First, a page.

Steep Theatre’s grim soldier story borders on exploitation
By HEDY WEISS Theater Critic October 13, 2013 8:23PM
Home after fighting in Iraq, Danny (Joel Reitsma, center) encounters a kinky married couple (Alex Gillmor and Kendra Thulin) in “Motortown.”
When: Through Nov. 9
Where: Steep Theatre, 1115 W. Berwyn
Tickets : $20-$22
Info: (866) 811-4111; www.steeptheatre.com
Run time: 90 minutes with no intermission
Updated: April 14, 2014 4:49PM
Watch Steep Theatre’s scorchingly acted North American premiere of “Motortown,” and you may have more than a few questions about its author, British playwright Simon Stephens.
Is he the Harold Pinter of the early decades of the 21st century, seizing hold of that earlier playwright’s ever-lurking sense of menace, but exponentially punching up the sinister quotient? Or is he an outraged moral critic with an exaggerated streak of the shock jock about him — writing plays that suggest there might well be some sort of high-power methamphetamine flowing through society’s tap water?
“Motortown” is a pitch-black, profoundly disturbing horror show. And the cast at Steep Theatre, under the razorlike direction of Robin Witt, acts the stuffing out of it. But lurking just behind that visceral impact is yet another question, and a troubling one: Isn’t there something just a bit too sensational, too exploitative, even subtly pornographic, about it all? Or is that precisely the point?
At the crazed center of Stephens’ story is Danny (Joel Reitsma in a fearsome fire-and-ice performance). A 27-year-old English “squaddie” who has recently returned from fighting in Basra, Iraq, he is very definitely not “all right,” as even his mentally handicapped but insightful and adoring brother, Lee (a fine performance by Chris Chmelik), can sense.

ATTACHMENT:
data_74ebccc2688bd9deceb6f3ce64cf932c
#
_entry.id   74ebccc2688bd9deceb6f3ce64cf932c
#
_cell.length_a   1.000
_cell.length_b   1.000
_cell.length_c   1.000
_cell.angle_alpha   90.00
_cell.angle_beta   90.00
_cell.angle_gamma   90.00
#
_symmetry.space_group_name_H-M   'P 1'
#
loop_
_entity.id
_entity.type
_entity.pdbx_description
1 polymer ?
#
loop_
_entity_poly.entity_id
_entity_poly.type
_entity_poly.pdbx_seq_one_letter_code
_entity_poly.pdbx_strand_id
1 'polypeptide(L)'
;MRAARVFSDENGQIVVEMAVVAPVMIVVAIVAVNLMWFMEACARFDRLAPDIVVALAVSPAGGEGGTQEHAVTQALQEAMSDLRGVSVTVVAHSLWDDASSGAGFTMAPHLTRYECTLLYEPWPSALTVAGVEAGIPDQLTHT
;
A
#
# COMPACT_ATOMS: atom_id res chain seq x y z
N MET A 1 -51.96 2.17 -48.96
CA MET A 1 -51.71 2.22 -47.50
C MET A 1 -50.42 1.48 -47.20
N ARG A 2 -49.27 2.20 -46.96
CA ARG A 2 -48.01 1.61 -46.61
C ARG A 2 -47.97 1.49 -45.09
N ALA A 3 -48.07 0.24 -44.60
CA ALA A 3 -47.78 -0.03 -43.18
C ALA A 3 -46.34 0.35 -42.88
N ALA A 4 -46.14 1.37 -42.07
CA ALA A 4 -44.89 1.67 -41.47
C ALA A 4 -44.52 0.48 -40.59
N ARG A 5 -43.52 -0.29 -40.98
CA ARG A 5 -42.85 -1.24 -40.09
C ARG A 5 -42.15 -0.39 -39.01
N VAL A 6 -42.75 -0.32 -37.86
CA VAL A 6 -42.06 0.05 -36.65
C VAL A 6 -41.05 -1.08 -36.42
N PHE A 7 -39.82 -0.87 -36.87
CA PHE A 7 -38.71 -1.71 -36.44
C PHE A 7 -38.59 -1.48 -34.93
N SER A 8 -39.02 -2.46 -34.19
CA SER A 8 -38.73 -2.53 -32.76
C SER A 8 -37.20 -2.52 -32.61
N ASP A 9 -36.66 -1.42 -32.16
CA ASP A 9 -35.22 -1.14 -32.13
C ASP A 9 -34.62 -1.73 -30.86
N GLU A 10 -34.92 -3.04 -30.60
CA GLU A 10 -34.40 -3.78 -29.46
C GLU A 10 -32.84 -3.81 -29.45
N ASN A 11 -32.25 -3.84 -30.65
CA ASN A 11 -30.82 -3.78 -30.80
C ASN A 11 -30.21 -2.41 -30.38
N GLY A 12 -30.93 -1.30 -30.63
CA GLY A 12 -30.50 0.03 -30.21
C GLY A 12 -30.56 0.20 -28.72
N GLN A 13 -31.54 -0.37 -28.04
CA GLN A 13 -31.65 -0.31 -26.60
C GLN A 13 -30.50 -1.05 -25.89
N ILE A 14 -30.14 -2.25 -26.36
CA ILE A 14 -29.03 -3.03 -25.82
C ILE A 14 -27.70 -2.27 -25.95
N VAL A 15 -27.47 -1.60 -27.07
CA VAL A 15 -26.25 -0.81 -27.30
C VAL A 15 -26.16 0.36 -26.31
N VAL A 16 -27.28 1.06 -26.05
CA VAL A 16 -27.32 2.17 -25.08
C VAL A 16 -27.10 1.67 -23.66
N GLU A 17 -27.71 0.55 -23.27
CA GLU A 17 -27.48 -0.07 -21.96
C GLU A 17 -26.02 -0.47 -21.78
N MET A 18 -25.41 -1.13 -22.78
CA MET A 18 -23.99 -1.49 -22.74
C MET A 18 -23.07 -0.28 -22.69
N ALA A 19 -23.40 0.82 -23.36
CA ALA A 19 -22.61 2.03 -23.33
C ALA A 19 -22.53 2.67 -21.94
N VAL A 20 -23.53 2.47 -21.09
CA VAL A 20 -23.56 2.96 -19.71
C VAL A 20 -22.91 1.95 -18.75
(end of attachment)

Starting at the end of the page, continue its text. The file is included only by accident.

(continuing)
In fact, Danny is a grenade with the pin half-pulled out — unemployed in the East London suburb of Dagenham (home to the Ford auto factory, from which the play takes its title), more or less homeless, wholly alienated from his parents, ineligible for the sort of social benefits his brother is getting and dangerously warped by his experiences in the army. In addition, Marley (Julia Siple), the woman he left behind three years ago, is not only frightened by him but is brutally cold, and has moved on to someone else.
So, it might not be surprising that one of Danny’s first stops is at the shop of an old pal who sells guns (a brief but excellent turn by Eddie Reynolds). Next is an even more terrifying visit to a wealthy and sick, sick, sick black marketeer (Peter Moore, altogether chilling). He also appears to traffick in underage girls, and is living with one of them (Ashleigh LaThrop, a remarkable actress who also happens to be a great beauty). She will become the human sacrifice. And just for a little additional perversion, Danny also will have a belief-stretching encounter in a posh hotel bar with a married couple (Kendra Thulin and Alex Gillmor), who have a taste for decidedly kinky sex.
It is common knowledge that some soldiers return from war these days with psyches every bit as broken as bodies. And Stephens clearly wants to suggest the true obscenity of what, at best, is the indifference they face. But there is something too sensational about his approach to the subject. And statistics suggest that suicide rather than murder is often the outcome of their pain. The poison turns inward.
Note: As an outgrowth of its relationship with Simon Stephens over the past few years (including productions of his plays “Harper Regan” and “Pornography”), Steep has named Simon Stephens its inaugural “associate playwright” and committed itself to further collaborations with the London-based writer.